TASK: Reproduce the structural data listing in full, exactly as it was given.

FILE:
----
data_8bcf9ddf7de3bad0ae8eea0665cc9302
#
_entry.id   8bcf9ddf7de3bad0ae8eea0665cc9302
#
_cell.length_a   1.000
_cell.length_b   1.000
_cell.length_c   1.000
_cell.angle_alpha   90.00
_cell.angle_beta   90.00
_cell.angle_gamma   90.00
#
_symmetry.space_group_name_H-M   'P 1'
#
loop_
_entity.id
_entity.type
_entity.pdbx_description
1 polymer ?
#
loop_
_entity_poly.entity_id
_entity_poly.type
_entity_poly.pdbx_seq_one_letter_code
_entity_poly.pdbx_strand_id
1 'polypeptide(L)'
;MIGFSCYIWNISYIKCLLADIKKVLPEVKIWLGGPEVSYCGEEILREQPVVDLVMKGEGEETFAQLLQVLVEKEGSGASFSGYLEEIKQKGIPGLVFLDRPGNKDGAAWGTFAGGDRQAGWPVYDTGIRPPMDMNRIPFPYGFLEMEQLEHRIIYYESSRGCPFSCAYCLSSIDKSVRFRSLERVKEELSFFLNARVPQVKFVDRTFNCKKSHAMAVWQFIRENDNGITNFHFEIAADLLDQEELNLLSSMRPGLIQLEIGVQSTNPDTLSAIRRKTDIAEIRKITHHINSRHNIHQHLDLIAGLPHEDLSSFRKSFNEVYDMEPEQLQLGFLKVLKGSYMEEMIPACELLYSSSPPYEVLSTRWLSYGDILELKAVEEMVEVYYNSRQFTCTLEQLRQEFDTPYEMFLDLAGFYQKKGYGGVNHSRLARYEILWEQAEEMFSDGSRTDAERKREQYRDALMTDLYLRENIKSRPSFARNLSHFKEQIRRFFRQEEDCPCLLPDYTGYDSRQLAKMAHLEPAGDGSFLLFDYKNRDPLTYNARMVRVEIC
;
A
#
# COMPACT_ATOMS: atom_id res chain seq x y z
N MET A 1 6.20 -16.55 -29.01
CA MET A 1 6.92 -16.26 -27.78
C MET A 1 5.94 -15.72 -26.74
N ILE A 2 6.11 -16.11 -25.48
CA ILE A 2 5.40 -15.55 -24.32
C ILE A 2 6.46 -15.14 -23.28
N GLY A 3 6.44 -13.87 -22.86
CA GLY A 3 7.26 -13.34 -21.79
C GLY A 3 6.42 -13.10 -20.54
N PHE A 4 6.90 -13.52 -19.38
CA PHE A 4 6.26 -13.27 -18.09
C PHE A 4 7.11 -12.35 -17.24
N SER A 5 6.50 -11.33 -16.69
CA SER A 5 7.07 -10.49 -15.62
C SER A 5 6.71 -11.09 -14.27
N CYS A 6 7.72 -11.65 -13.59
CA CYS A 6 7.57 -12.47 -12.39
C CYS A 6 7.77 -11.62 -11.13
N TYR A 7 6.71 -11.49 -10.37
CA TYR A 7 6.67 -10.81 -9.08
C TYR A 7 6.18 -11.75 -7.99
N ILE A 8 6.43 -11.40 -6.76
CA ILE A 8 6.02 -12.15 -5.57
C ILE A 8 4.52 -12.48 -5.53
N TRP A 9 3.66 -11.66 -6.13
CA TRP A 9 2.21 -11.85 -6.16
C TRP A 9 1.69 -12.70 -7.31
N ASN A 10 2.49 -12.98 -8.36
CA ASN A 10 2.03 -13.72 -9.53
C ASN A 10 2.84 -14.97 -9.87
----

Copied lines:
data_8bcf9ddf7de3bad0ae8eea0665cc9302
#
_entry.id   8bcf9ddf7de3bad0ae8eea0665cc9302
#
_cell.length_a   1.000
_cell.length_b   1.000
_cell.length_c   1.000
_cell.angle_alpha   90.00
_cell.angle_beta   90.00
_cell.angle_gamma   90.00
#
_symmetry.space_group_name_H-M   'P 1'
#
loop_
_entity.id
_entity.type
_entity.pdbx_description
1 polymer ?
#
loop_
_entity_poly.entity_id
_entity_poly.type
_entity_poly.pdbx_seq_one_letter_code
_entity_poly.pdbx_strand_id
1 'polypeptide(L)'
;MIGFSCYIWNISYIKCLLADIKKVLPEVKIWLGGPEVSYCGEEILREQPVVDLVMKGEGEETFAQLLQVLVEKEGSGASFSGYLEEIKQKGIPGLVFLDRPGNKDGAAWGTFAGGDRQAGWPVYDTGIRPPMDMNRIPFPYGFLEMEQLEHRIIYYESSRGCPFSCAYCLSSIDKSVRFRSLERVKEELSFFLNARVPQVKFVDRTFNCKKSHAMAVWQFIRENDNGITNFHFEIAADLLDQEELNLLSSMRPGLIQLEIGVQSTNPDTLSAIRRKTDIAEIRKITHHINSRHNIHQHLDLIAGLPHEDLSSFRKSFNEVYDMEPEQLQLGFLKVLKGSYMEEMIPACELLYSSSPPYEVLSTRWLSYGDILELKAVEEMVEVYYNSRQFTCTLEQLRQEFDTPYEMFLDLAGFYQKKGYGGVNHSRLARYEILWEQAEEMFSDGSRTDAERKREQYRDALMTDLYLRENIKSRPSFARNLSHFKEQIRRFFRQEEDCPCLLPDYTGYDSRQLAKMAHLEPAGDGSFLLFDYKNRDPLTYNARMVRVEIC
;
A
#
# COMPACT_ATOMS: atom_id res chain seq x y z
N MET A 1 6.20 -16.55 -29.01
CA MET A 1 6.92 -16.26 -27.78
C MET A 1 5.94 -15.72 -26.74
N ILE A 2 6.11 -16.11 -25.48
CA ILE A 2 5.40 -15.55 -24.32
C ILE A 2 6.46 -15.14 -23.28
N GLY A 3 6.44 -13.87 -22.86
CA GLY A 3 7.26 -13.34 -21.79
C GLY A 3 6.42 -13.10 -20.54
N PHE A 4 6.90 -13.52 -19.38
CA PHE A 4 6.26 -13.27 -18.09
C PHE A 4 7.11 -12.35 -17.24
N SER A 5 6.50 -11.33 -16.69
CA SER A 5 7.07 -10.49 -15.62
C SER A 5 6.71 -11.09 -14.27
N CYS A 6 7.72 -11.65 -13.59
CA CYS A 6 7.57 -12.47 -12.39
C CYS A 6 7.77 -11.62 -11.13
N TYR A 7 6.71 -11.49 -10.37
CA TYR A 7 6.67 -10.81 -9.08
C TYR A 7 6.18 -11.75 -7.99
N ILE A 8 6.43 -11.40 -6.76
CA ILE A 8 6.02 -12.15 -5.57
C ILE A 8 4.52 -12.48 -5.53
N TRP A 9 3.66 -11.66 -6.13
CA TRP A 9 2.21 -11.85 -6.16
C TRP A 9 1.69 -12.70 -7.31
N ASN A 10 2.49 -12.98 -8.36
CA ASN A 10 2.03 -13.72 -9.53
C ASN A 10 2.84 -14.97 -9.87